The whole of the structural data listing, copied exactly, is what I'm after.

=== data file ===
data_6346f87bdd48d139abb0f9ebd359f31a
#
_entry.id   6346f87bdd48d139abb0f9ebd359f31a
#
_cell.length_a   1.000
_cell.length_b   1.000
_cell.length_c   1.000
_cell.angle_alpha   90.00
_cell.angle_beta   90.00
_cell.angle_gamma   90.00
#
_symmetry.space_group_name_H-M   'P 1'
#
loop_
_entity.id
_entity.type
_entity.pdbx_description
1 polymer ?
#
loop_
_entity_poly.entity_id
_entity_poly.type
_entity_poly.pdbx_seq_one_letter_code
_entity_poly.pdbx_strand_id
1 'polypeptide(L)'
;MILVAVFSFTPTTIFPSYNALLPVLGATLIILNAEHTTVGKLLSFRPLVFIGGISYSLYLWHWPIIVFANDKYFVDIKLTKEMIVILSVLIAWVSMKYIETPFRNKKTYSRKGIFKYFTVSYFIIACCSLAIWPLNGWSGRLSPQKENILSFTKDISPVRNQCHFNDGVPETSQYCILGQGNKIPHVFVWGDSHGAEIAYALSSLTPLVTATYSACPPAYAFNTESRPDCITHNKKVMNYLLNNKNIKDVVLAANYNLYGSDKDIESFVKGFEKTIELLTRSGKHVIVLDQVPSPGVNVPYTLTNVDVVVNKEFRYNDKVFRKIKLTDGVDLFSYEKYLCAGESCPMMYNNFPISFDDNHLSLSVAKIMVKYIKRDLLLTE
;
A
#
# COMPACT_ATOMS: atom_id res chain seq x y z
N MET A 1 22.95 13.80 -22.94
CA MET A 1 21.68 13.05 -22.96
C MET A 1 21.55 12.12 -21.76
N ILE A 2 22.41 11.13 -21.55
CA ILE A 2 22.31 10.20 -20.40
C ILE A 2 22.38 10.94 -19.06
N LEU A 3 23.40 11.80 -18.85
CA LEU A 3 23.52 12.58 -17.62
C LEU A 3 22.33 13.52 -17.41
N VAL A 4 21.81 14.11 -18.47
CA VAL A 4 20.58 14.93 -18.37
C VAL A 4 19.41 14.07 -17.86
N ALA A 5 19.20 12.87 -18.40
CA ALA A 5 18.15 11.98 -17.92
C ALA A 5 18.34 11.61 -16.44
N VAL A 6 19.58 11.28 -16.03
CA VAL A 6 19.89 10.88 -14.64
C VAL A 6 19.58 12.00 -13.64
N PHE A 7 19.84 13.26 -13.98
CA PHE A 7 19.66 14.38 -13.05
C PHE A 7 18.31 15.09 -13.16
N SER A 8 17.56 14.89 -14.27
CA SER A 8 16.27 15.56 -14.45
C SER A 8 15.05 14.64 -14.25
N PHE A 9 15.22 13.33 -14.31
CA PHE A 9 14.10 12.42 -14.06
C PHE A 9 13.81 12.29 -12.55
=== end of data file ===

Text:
data_6346f87bdd48d139abb0f9ebd359f31a
#
_entry.id   6346f87bdd48d139abb0f9ebd359f31a
#
_cell.length_a   1.000
_cell.length_b   1.000
_cell.length_c   1.000
_cell.angle_alpha   90.00
_cell.angle_beta   90.00
_cell.angle_gamma   90.00
#
_symmetry.space_group_name_H-M   'P 1'
#
loop_
_entity.id
_entity.type
_entity.pdbx_description
1 polymer ?
#
loop_
_entity_poly.entity_id
_entity_poly.type
_entity_poly.pdbx_seq_one_letter_code
_entity_poly.pdbx_strand_id
1 'polypeptide(L)'
;MILVAVFSFTPTTIFPSYNALLPVLGATLIILNAEHTTVGKLLSFRPLVFIGGISYSLYLWHWPIIVFANDKYFVDIKLTKEMIVILSVLIAWVSMKYIETPFRNKKTYSRKGIFKYFTVSYFIIACCSLAIWPLNGWSGRLSPQKENILSFTKDISPVRNQCHFNDGVPETSQYCILGQGNKIPHVFVWGDSHGAEIAYALSSLTPLVTATYSACPPAYAFNTESRPDCITHNKKVMNYLLNNKNIKDVVLAANYNLYGSDKDIESFVKGFEKTIELLTRSGKHVIVLDQVPSPGVNVPYTLTNVDVVVNKEFRYNDKVFRKIKLTDGVDLFSYEKYLCAGESCPMMYNNFPISFDDNHLSLSVAKIMVKYIKRDLLLTE
;
A
#
# COMPACT_ATOMS: atom_id res chain seq x y z
N MET A 1 22.95 13.80 -22.94
CA MET A 1 21.68 13.05 -22.96
C MET A 1 21.55 12.12 -21.76
N ILE A 2 22.41 11.13 -21.55
CA ILE A 2 22.31 10.20 -20.40
C ILE A 2 22.38 10.94 -19.06
N LEU A 3 23.40 11.80 -18.85
CA LEU A 3 23.52 12.58 -17.62
C LEU A 3 22.33 13.52 -17.41
N VAL A 4 21.81 14.11 -18.47
CA VAL A 4 20.58 14.93 -18.37
C VAL A 4 19.41 14.07 -17.86
N ALA A 5 19.20 12.87 -18.40
CA ALA A 5 18.15 11.98 -17.92
C ALA A 5 18.34 11.61 -16.44
N VAL A 6 19.58 11.28 -16.03
CA VAL A 6 19.89 10.88 -14.64
C VAL A 6 19.58 12.00 -13.64
N PHE A 7 19.84 13.26 -13.98
CA PHE A 7 19.66 14.38 -13.05
C PHE A 7 18.31 15.09 -13.16
N SER A 8 17.56 14.89 -14.27
CA SER A 8 16.27 15.56 -14.45
C SER A 8 15.05 14.64 -14.25
N PHE A 9 15.22 13.33 -14.31
CA PHE A 9 14.10 12.42 -14.06
C PHE A 9 13.81 12.29 -12.55